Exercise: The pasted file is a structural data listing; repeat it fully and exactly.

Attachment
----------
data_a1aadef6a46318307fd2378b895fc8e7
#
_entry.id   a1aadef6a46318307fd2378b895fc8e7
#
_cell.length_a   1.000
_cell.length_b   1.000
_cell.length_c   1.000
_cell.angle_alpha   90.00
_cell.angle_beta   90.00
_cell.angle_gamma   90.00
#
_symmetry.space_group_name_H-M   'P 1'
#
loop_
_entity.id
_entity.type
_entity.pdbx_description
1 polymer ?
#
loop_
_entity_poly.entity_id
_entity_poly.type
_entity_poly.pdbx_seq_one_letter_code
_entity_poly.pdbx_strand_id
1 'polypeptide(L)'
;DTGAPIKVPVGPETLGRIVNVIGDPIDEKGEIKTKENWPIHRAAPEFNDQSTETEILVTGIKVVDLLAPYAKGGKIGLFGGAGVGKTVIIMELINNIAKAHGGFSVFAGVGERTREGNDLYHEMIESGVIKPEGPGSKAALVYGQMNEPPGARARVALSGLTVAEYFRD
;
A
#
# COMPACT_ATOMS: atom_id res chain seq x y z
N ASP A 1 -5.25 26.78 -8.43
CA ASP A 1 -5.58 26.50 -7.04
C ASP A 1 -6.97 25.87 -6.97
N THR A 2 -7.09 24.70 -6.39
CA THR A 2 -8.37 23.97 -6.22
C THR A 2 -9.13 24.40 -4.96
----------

data_a1aadef6a46318307fd2378b895fc8e7
#
_entry.id   a1aadef6a46318307fd2378b895fc8e7
#
_cell.length_a   1.000
_cell.length_b   1.000
_cell.length_c   1.000
_cell.angle_alpha   90.00
_cell.angle_beta   90.00
_cell.angle_gamma   90.00
#
_symmetry.space_group_name_H-M   'P 1'
#
loop_
_entity.id
_entity.type
_entity.pdbx_description
1 polymer ?
#
loop_
_entity_poly.entity_id
_entity_poly.type
_entity_poly.pdbx_seq_one_letter_code
_entity_poly.pdbx_strand_id
1 'polypeptide(L)'
;DTGAPIKVPVGPETLGRIVNVIGDPIDEKGEIKTKENWPIHRAAPEFNDQSTETEILVTGIKVVDLLAPYAKGGKIGLFGGAGVGKTVIIMELINNIAKAHGGFSVFAGVGERTREGNDLYHEMIESGVIKPEGPGSKAALVYGQMNEPPGARARVALSGLTVAEYFRD
;
A
#
# COMPACT_ATOMS: atom_id res chain seq x y z
N ASP A 1 -5.25 26.78 -8.43
CA ASP A 1 -5.58 26.50 -7.04
C ASP A 1 -6.97 25.87 -6.97
N THR A 2 -7.09 24.70 -6.39
CA THR A 2 -8.37 23.97 -6.22
C THR A 2 -9.13 24.40 -4.96